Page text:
Corvid-2020 Weekly Challenge #1

Hello Readers, I know we are all busy just trying to stay alive (welcome to the world of many trapped in refugee camps and in poverty), but if you have enough time (and photos, stories, poems in your archive), you may wish to participate in a new weekly challenge.  I am calling it the Corvid-2020 Weekly Challenge.  No, the virus hasn’t evolved.  A corvid is a type of bird.  The challenge will come out each Tuesday, all being well (if you know what I mean).

You can participate by creating a pingback to this post and/or by leaving a hyperlink to your submission in the comments.   Tag your post Corvid-2020, or C20WC.  I am looking forward to you joining me.

Here is my first contribution to kick it off.

corvid
Don’t Scratch Your Face

I must fly now (very punny).  I have to work out a way to get food to this self-isolating household.  The last plan worked for about 10 minutes.  No wonder governments everywhere are struggling to come to grips with this crisis.  Three cheers for all those government, health and logistics workers (paid and unpaid) who are working tirelessly to keep us safe and healthy.

Stay well.  Stay apart.  Join in.

Kind Regards.
Tracy.

Also linking in to the Ragtag Daily Prompt — Flounder.

Crisis Management

Australia today.

Given the shortage of Personal Protective Equipment for health workers and the shortage of test kits, Australia appears unprepared for Covid-19 to accelerate rapidly. Governments have a duty of care to take all necessary steps to prevent infection or face another catastrophe.  If the Australian government is not getting this advice, it is consulting the wrong people.  If Government is getting sound, evidence-based advice (including on the level of preparedness) and ignoring it, then that is a significant issue.  The advice of the Australian Medical Association should be heeded now.   Is this a re-run of the bushfire disaster?  I’m hopeful for a better response this time around.  Much is at stake.

Irrespective of official advice, organisations that run public events and employ staff should consider the legal implications for their organisations, including the potential personal liability of directors/officials, if their event or business acts as a host for the spread of Covid-19.  They should also consider their duty of care to participants, staff and the wider community, including the impact on local health systems and critical supply chains.  Risk management should be part of all organisations’ planning.  Thankfully, many are doing just this and are leading the way in responding to the crisis.  Organisations/companies should not expect governments to indemnify them for bad decisions taken, should they?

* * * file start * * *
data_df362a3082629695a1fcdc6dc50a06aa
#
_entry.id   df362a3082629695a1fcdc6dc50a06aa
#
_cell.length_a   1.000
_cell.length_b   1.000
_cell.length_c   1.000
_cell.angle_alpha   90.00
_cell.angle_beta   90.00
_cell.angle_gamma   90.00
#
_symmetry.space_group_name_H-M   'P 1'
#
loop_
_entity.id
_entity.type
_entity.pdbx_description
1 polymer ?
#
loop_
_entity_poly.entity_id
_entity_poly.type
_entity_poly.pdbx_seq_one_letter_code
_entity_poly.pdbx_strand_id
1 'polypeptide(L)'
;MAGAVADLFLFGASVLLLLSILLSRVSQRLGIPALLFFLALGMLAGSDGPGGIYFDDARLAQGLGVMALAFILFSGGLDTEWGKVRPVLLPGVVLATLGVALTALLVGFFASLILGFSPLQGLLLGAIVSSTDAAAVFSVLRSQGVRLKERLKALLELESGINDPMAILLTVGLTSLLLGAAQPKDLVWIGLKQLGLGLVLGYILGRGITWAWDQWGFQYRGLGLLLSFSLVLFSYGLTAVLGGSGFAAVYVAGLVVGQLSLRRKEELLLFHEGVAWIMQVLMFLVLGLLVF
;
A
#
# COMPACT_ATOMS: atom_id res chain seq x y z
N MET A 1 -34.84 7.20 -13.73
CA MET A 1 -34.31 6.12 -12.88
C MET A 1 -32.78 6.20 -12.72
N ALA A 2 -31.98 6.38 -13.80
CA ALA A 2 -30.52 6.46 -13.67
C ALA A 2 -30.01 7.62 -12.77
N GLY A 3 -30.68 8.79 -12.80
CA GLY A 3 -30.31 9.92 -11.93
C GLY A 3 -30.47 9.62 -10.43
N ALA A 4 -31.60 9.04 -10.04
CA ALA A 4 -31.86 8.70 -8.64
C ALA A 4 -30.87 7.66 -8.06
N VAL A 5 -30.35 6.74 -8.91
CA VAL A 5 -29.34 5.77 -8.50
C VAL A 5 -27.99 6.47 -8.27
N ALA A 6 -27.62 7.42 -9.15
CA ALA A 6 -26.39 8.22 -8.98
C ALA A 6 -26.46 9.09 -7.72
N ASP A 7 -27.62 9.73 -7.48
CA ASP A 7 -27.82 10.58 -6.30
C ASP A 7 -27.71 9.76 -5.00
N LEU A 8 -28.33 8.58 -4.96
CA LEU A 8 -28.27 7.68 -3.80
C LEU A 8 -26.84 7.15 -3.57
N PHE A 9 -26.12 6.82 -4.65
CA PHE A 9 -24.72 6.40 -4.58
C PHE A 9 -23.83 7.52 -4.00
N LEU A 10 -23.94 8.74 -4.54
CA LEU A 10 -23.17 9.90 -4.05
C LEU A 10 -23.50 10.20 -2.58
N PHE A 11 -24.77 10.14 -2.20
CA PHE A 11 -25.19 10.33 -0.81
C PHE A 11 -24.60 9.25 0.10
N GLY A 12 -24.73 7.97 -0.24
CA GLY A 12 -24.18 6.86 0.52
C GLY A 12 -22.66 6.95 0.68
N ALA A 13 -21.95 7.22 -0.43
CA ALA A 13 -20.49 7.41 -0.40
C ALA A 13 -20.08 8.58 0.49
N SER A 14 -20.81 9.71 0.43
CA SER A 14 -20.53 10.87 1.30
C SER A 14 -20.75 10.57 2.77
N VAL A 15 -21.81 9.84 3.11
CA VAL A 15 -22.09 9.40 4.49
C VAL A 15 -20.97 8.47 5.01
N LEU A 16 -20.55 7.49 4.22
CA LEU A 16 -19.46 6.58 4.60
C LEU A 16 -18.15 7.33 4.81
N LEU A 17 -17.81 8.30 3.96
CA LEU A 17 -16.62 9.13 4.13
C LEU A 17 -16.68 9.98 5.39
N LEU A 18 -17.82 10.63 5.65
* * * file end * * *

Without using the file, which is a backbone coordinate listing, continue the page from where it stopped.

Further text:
Without a vaccine, enough PPE, or test kits, social distancing appears to be the only practical option to buy more time.  This is not business as usual.  Now where have I heard that before?

There is no time to waste, Australians.  I went to my doctor for my pneumococcal vaccine last week. I overheard the receptionist talking on the phone about a potential Covid-19 patient who they had sent back to their car to wait to be triaged there. The office staff gave the distinct impression of rabbits caught in a spotlight.

UPDATE – I have been hearing from friends who work in the health system that our governments have been too slow to ban community gatherings.  Those are on the front line are asking citizens to voluntarily quarantine themselves right now.  NOT TOMORROW BUT TODAY.  Act now to prevent the transmission of this virus in the community.